Ahmes

Ahmes (more accurately Ahmose) was an ancient Egyptian scribe who lived during the Second Intermediate Period and the beginning of the Eighteenth Dynasty (the first dynasty of the New Kingdom). He wrote the Rhind Mathematical Papyrus, a work of Ancient Egyptian mathematics that dates to approximately 1650 BC; he is the earliest contributor to mathematics whose name is known.

Other articles related to "ahmes":

Hekat (unit)
... For example, one the 1/320 ro unit was written by Ahmes by solving 320/n ro ... Ahmes recorded the n = 3 case by showing (64/64)/3 = 21/64 + 1/192 (a modern statement) as written as(16 + 4 + 1)/64 + 5/3 × 1/320 = 1/4 + 1/16 + 1/64 + 1 2/3ro (two-part ancient statement) ... Two-part statements were also converted by Ahmes to an unscaled hin unit by writing 3 1/3 hin ...
Rhind Mathematical Papyrus 2/n Table
... The document was written in 1650 BCE by Ahmes ... Ahmes was suggested to have converted 2/p (where p was a prime number) by two methods, and three methods to convert 2/pq composite denominators ... Others have suggested only one method was used by Ahmes which used multiplicative factors similar to least common multiples ...
Pahor Labib - References
... Makary Ermanious, Ahmes Pahor and Victor Girgis, Dr Pahor Labib 1905-1994, Watani, 19 June 1994 (In Arabic) ... Ahmes Labib Pahor, Professeur Pahor Labib L'Homme et sa Vie (1905-1994), Le Monde Copte, 1997, 263-272 ... Ahmes Labib Pahor, Dr Pahor Labib Egyptologist Struggle and Success, Egypt, 2009 (In Arabic) ...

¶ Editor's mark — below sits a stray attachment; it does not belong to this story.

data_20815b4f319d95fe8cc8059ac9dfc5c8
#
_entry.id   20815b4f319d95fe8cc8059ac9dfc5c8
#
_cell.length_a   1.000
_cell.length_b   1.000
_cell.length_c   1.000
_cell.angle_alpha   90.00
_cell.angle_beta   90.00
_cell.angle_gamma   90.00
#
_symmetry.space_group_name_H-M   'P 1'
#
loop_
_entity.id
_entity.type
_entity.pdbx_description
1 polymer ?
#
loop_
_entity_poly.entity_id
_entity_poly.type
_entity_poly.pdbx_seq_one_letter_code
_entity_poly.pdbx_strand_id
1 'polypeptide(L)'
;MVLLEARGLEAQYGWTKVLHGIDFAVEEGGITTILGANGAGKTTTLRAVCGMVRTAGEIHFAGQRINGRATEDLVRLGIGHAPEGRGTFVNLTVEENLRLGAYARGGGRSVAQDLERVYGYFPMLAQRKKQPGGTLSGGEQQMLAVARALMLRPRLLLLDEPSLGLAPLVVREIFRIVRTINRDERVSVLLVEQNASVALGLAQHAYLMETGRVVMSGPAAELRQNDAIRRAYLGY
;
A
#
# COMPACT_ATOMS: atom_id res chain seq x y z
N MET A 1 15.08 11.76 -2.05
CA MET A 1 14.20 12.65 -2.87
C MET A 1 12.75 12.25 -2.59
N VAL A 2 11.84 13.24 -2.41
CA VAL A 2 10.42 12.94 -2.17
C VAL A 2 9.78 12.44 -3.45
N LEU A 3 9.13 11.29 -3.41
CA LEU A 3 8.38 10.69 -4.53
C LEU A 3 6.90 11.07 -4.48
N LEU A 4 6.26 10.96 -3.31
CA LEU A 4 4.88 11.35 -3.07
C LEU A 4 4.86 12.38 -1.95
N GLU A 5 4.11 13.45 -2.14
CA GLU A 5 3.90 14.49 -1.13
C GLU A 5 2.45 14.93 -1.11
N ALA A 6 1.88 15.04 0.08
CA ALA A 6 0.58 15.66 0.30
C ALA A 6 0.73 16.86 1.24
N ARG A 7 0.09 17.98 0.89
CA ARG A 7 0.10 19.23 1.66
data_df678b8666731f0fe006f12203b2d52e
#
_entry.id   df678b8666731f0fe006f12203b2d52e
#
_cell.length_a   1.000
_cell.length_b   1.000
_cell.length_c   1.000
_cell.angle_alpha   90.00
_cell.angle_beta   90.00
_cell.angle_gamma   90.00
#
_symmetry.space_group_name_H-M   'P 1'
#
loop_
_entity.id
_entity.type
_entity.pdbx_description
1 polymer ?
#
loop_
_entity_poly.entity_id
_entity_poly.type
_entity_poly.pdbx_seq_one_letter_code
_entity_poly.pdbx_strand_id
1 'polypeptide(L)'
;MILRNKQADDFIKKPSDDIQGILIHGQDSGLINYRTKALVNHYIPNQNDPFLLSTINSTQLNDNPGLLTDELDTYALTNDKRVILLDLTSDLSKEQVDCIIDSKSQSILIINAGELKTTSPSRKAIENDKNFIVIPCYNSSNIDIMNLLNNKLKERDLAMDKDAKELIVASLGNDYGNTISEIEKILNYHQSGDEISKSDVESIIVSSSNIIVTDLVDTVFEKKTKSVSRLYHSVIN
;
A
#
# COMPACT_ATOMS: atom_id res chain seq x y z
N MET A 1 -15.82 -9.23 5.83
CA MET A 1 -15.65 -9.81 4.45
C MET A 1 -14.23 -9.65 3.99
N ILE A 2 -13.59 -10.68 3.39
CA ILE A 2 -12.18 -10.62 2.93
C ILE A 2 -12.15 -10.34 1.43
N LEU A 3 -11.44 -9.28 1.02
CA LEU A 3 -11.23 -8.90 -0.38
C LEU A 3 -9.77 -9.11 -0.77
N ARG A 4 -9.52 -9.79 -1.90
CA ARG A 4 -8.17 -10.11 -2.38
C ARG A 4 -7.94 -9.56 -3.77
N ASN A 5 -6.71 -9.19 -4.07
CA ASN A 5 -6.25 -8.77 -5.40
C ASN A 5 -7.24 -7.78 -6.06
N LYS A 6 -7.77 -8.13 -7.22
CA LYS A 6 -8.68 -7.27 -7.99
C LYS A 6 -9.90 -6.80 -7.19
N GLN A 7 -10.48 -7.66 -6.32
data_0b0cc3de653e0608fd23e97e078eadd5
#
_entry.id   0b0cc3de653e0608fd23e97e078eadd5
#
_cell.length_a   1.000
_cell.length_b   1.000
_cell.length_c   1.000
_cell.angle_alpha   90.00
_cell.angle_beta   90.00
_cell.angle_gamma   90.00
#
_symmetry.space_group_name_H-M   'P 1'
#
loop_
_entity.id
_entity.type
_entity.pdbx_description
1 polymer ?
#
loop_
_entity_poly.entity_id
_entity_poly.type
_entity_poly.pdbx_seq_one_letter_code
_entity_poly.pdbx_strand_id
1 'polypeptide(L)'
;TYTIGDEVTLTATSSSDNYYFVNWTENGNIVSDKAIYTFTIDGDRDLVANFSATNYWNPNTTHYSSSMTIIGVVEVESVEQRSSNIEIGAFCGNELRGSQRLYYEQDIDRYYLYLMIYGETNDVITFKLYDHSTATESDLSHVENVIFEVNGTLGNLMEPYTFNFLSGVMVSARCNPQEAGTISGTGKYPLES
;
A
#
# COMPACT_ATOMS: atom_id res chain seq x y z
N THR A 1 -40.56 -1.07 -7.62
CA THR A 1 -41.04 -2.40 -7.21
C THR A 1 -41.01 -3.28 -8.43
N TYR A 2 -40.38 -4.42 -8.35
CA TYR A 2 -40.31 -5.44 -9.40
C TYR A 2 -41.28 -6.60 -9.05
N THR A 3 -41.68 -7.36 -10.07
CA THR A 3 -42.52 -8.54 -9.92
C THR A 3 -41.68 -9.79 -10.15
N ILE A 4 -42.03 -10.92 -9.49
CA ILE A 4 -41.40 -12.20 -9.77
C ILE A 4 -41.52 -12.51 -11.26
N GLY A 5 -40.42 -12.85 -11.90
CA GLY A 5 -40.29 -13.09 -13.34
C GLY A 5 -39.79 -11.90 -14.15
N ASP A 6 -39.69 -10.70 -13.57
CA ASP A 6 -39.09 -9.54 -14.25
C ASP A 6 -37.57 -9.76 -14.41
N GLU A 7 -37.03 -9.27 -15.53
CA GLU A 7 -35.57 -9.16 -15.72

History Of Geometry - Early Geometry - Egyptian Geometry
... Problem 30 of the Ahmes papyrus uses these methods to calculate the area of a circle, according to a rule that the area is equal to the square of 8/9 of ... Interestingly, Ahmes knew of the modern 22/7 as an approximation for pi, and used it to split a hekat, hekat x 22/x x 7/22 = hekat however, Ahmes continued to use the traditional 256/81 value for pi ...
Red Auxiliary Number
... Ahmes the RMP author, practiced the selection of red auxiliary numbers in RMP 21, 22, and 23 and detailed other aspects of the red number method in RMP 36 ... For example, Ahmes converted 2/43 by LCM 42, thinking 2/43×(42/42) = 84/1806 To parse 84/1806 Ahmes selected the best divisors of 1806 from {43, 42, 21, 14, 7, 6, 4, 3 ... Ahmes chose 43 + 21 + 14 + 6 rather than 43 + 21 + 14 + 4 + 2, or 43 + 41 + 14 + 3 + 2 + 1, Scribal red numbers, LCMs and GCDs were known for over 130 years before ...